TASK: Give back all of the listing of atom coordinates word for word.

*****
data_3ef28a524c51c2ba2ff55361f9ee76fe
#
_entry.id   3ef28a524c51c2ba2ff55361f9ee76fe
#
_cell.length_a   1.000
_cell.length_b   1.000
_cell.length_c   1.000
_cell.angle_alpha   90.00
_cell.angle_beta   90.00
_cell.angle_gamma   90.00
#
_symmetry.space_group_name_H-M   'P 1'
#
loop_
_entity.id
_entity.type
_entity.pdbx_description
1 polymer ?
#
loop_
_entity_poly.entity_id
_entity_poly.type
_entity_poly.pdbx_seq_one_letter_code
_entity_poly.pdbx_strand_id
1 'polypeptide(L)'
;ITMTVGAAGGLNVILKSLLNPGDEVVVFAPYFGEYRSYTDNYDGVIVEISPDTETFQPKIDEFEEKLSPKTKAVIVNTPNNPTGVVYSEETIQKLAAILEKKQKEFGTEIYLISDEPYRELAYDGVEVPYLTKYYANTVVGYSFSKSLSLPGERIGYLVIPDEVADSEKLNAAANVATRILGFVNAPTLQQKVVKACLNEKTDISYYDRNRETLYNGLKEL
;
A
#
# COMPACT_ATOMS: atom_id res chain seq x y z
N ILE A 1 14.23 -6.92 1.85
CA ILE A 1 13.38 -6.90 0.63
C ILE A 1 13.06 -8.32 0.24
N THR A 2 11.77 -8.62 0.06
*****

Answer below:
data_3ef28a524c51c2ba2ff55361f9ee76fe
#
_entry.id   3ef28a524c51c2ba2ff55361f9ee76fe
#
_cell.length_a   1.000
_cell.length_b   1.000
_cell.length_c   1.000
_cell.angle_alpha   90.00
_cell.angle_beta   90.00
_cell.angle_gamma   90.00
#
_symmetry.space_group_name_H-M   'P 1'
#
loop_
_entity.id
_entity.type
_entity.pdbx_description
1 polymer ?
#
loop_
_entity_poly.entity_id
_entity_poly.type
_entity_poly.pdbx_seq_one_letter_code
_entity_poly.pdbx_strand_id
1 'polypeptide(L)'
;ITMTVGAAGGLNVILKSLLNPGDEVVVFAPYFGEYRSYTDNYDGVIVEISPDTETFQPKIDEFEEKLSPKTKAVIVNTPNNPTGVVYSEETIQKLAAILEKKQKEFGTEIYLISDEPYRELAYDGVEVPYLTKYYANTVVGYSFSKSLSLPGERIGYLVIPDEVADSEKLNAAANVATRILGFVNAPTLQQKVVKACLNEKTDISYYDRNRETLYNGLKEL
;
A
#
# COMPACT_ATOMS: atom_id res chain seq x y z
N ILE A 1 14.23 -6.92 1.85
CA ILE A 1 13.38 -6.90 0.63
C ILE A 1 13.06 -8.32 0.24
N THR A 2 11.77 -8.62 0.06